> The term most frequently used for “delegator” is “relying party.” What you
> call the service provider is most frequently called the “identity provider.”
> What you call the consumer is usually called the “subject.” See OpenID,
> InfoCard, and other similar specifications for example usage of these terms.
> i hear all this - it just gets a bit complicated with because we are
conflating this with our oauth situation. perhaps its time to move to an
oauth + openID hybrid system.
> The subject does not want just **anybody** to verify his identity; he
> only wants the **relying party** to be able to verify his identity. So,
> the subject needs to be able to identify the relying party in the string he
> signs. Then the identity provider needs to be able to verify that the
> relying party is the one making the request, so the relying party needs to
> sign the request with its OAuth credentials.
in the general case, i completely understand this, in the twitter case,
however, i'm not so sure? either way, as i said, i believe this in the
general case, and i will modify to account for this.
> The subject doesn’t want the relying party to have access to the entire
> response from the account/verify_credentials request as if he had given the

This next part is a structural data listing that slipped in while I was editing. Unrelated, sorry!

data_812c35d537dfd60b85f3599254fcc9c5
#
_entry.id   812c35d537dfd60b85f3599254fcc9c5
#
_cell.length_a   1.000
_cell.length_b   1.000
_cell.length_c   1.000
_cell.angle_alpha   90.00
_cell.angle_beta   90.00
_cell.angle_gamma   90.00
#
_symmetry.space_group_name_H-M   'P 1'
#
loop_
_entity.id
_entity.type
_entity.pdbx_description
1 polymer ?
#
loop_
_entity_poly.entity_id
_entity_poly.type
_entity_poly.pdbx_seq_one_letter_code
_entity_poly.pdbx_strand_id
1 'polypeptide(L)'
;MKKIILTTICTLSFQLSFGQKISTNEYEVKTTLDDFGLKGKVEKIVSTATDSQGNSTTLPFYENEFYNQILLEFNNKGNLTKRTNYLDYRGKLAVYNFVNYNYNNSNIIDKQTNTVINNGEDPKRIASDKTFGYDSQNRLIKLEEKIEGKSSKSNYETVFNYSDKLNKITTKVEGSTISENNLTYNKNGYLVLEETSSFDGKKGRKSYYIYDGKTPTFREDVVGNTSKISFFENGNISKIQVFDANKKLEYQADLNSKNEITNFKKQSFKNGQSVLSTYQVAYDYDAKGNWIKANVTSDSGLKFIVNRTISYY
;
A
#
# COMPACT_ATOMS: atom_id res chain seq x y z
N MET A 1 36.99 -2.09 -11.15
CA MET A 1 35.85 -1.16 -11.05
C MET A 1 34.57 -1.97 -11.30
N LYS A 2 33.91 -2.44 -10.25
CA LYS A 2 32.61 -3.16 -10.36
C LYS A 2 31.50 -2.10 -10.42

> relying party read access to his account. I am not sure if
> account/verify_credentials returns sensitive information (information only
> available to apps that have been authorized by the user) yet, but I think it
> is likely in the future that it will do so. It would be prudent to have
> delegation use a different resource designed specifically for delegation.
i think this is again a general case vs a twitter case. i think in the
general case, the delegator would call some endpoint that would simply
verify the identity through a HTTP code (2xx for success, 4xx for failure).
twitter, as a special case, sends along the user object ass part of it?
> Also, it would be great if the consumer could require the delegator to also
> use TLS when verifying the identity. Maybe OAuth Wrap/2.0 will mandate HTTPS
> for this?
that's going towards the oauth 2.0/wrap world. when i write this up to
account for oauth 2.0/wrap, i'll note that ssl is required.
this has been great!
Twitter Platform Team